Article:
When IBM Consulting’s Neeraj Manik spoke recently with a large pharmaceutical client about how to streamline and improve its front-office and back-office financial processes, he pointed to a web of interconnected business challenges the organization was facing: “too many invoices, too many suppliers, too much money being paid to suppliers,” as Manik put it.
Manik, VP and senior partner for IBM Consulting, outlined a massive opportunity to strategically redesign the client’s finance operations and payment processing by leveraging AI, data analytics, metrics and automation. Ultimately, modernizing these processes could save hundreds of millions of dollars, improve the employee experience and make the company more agile and competitive, he says. Manik sees leveraging this technology as a fundamental change from years past, when a company might outsource business processes to save as little as 30% without considering how outsourcing might affect organizational efficiencies, job accuracy, and employee and client experience.
Technologies such as AI and automation have transformed the outsourcing market and BPO services, giving companies the ability to create efficiencies while also modernizing processes rather than relying on offshore outsourcing.
Labor arbitrage, or outsourcing labor to the lowest-cost workforce, has been the central strategy associated with business process outsourcing (BPO) for years. It often meant sourcing customer support, information technology and other office operations from countries with lower costs of labor. Today, though, technologies such as AI and automation have transformed the outsourcing market and BPO services, giving companies the ability to create efficiencies while also modernizing processes rather than relying on offshore outsourcing.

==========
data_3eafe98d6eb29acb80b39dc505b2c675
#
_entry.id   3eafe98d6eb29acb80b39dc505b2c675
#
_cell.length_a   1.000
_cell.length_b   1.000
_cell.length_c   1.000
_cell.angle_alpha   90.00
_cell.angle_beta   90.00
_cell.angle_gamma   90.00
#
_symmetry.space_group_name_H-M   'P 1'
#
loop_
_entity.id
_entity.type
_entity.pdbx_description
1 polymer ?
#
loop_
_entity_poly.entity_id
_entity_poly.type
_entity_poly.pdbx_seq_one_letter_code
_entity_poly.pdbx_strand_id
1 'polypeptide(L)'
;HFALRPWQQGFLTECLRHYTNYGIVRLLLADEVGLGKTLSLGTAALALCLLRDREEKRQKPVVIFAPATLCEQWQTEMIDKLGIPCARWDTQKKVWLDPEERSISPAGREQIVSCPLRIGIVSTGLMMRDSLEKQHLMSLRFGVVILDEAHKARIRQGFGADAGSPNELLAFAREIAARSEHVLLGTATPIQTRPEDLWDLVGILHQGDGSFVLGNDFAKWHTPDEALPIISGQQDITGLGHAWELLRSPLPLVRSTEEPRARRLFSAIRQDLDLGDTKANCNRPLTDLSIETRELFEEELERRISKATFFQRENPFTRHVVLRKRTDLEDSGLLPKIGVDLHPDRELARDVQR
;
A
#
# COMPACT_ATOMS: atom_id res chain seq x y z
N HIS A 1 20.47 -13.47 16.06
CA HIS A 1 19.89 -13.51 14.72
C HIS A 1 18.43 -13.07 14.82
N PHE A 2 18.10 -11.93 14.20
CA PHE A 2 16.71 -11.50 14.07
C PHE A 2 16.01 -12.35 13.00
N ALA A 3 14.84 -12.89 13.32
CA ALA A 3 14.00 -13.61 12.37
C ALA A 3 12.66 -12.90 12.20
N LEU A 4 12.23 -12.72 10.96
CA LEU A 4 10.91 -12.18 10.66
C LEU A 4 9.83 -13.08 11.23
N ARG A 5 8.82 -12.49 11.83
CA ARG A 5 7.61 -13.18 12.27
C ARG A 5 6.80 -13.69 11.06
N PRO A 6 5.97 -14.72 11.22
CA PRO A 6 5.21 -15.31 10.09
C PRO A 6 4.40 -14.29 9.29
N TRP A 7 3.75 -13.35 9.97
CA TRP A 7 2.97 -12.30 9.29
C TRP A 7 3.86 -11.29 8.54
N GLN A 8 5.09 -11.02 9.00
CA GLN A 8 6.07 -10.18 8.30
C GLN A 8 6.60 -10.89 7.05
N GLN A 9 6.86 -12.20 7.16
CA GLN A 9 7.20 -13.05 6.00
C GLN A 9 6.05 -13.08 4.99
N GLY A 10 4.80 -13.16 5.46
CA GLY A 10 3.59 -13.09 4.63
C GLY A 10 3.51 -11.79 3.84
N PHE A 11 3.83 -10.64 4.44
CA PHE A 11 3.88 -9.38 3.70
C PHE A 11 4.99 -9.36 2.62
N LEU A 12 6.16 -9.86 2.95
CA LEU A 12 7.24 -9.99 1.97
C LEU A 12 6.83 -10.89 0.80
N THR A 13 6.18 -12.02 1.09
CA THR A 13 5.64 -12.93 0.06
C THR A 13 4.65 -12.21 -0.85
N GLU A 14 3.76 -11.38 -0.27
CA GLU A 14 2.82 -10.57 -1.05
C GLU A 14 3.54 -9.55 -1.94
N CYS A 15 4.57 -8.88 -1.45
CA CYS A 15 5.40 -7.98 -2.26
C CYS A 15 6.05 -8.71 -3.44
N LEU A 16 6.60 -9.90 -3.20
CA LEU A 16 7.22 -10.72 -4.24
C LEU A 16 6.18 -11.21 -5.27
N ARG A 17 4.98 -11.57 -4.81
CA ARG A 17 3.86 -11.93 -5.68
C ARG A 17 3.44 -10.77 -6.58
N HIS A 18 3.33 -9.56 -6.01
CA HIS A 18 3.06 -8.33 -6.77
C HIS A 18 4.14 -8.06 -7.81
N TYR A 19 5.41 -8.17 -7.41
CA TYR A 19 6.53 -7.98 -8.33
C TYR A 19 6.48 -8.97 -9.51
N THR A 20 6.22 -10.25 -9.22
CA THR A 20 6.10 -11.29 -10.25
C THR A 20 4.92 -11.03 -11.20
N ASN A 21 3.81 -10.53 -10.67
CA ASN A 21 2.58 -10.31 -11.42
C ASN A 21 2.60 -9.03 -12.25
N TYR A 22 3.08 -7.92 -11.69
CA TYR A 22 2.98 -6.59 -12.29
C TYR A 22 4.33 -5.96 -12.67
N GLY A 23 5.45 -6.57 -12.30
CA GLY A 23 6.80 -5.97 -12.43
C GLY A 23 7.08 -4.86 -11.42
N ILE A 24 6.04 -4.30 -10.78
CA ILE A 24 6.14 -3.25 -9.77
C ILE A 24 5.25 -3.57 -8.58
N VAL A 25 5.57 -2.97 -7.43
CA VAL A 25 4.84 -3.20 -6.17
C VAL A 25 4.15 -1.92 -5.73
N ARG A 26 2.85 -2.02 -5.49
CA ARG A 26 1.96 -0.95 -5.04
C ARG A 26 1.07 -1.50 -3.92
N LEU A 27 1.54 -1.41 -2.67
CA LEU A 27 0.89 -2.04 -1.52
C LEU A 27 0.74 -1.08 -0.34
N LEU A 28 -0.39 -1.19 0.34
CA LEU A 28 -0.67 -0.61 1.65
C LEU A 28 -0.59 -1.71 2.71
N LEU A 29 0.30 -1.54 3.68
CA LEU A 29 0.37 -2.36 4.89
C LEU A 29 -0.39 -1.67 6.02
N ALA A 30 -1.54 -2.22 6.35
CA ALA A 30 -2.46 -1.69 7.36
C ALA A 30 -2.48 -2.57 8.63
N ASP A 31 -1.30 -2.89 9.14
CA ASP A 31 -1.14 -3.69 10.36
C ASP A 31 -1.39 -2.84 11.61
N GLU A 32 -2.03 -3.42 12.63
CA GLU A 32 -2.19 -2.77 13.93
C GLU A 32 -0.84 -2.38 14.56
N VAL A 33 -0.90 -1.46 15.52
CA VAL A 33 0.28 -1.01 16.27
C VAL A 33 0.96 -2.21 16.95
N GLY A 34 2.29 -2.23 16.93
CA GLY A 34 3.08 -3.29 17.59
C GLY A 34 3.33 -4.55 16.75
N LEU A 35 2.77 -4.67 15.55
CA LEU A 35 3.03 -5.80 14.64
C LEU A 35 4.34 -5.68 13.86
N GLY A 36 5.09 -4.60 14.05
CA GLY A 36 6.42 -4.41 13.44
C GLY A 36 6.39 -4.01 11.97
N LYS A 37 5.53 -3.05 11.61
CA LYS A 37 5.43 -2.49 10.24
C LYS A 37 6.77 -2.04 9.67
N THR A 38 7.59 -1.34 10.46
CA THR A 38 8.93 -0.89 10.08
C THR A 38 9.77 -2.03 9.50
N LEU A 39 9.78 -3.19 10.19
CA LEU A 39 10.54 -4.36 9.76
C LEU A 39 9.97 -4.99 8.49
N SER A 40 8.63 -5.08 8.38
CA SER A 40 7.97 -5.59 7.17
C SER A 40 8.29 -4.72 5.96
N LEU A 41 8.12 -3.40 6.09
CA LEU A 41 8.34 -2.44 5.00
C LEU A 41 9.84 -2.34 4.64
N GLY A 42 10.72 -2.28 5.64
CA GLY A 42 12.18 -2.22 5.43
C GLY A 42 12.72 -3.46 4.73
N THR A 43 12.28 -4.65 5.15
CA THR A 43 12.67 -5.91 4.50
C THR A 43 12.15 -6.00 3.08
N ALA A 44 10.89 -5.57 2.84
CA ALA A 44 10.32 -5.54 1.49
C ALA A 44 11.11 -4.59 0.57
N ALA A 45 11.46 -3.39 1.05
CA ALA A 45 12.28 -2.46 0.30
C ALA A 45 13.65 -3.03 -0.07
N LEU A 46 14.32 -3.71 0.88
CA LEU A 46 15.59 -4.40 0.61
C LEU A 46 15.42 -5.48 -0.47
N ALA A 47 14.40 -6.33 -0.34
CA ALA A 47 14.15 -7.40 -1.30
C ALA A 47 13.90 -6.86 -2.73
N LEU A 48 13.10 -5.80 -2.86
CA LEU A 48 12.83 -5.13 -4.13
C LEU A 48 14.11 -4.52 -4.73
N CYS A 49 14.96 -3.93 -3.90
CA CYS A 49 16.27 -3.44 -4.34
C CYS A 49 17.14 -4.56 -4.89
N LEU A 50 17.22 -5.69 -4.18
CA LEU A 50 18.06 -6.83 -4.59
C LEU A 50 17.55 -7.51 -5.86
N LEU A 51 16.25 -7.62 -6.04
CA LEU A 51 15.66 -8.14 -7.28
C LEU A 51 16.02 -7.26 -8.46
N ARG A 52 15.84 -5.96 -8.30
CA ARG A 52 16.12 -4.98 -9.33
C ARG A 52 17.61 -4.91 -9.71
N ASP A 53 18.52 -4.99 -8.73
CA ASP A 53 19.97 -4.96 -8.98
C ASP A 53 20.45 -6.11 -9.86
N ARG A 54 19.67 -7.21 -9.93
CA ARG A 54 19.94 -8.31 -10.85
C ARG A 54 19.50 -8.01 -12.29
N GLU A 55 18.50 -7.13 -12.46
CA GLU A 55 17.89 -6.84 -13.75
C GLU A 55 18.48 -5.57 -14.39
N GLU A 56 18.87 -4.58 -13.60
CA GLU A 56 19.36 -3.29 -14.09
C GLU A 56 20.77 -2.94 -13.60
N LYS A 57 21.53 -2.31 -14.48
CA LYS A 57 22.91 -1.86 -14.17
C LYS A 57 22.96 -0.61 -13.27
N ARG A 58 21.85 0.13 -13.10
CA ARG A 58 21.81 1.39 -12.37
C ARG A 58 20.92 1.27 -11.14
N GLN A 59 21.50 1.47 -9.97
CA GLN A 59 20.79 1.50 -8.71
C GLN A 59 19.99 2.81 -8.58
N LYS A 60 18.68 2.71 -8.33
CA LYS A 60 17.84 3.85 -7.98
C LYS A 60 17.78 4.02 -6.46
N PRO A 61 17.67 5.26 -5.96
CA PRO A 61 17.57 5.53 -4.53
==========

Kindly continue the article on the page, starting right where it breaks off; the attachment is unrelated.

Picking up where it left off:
Technology-enabled business process operations, the new BPO, can significantly create new value, improve data quality, free precious employee resources, and deliver higher customer satisfaction, but it requires a holistic approach. Tapping into AI and automation helps businesses streamline and strengthen their operations, while providing rich information that helps enterprises quickly predict and respond to trends and threats alike.
Not only do companies that work with IBM Consulting get IBM’s experience in process design and business strategy; they also get the added bonus of IBM’s deep partnerships with companies like ServiceNow, Celonis and Salesforce. Ultimately, instead of being forced to focus on a single solution or technology, organizations can partner with IBM Consulting to invest in broad, transformational business initiatives and outcomes.
The new BPO is no longer just about cutting operational costs. When done right, it can make a business flexible, smarter and able to quickly scale to meet shifting market conditions. “Modern BPO is a creator of growth, differentiation and competitive advantage,” Manik says.
Spotting hidden opportunities
At a time of rising costs, talent constraints and economic uncertainty, technologically enabled BPO offers an opportunity for companies to build intelligent workflows and leaner processes across finance, human resources, procurement, supply chain and customer operations. According to organizational consulting firm Korn Ferry, more than 85 million jobs could go unfilled by 2030 because there aren’t enough skilled workers to take them. The new BPO enables companies to quickly access more expert, technical, functional and industry specific talent than they can assemble in-house, driving new levels of efficiency across their business functions.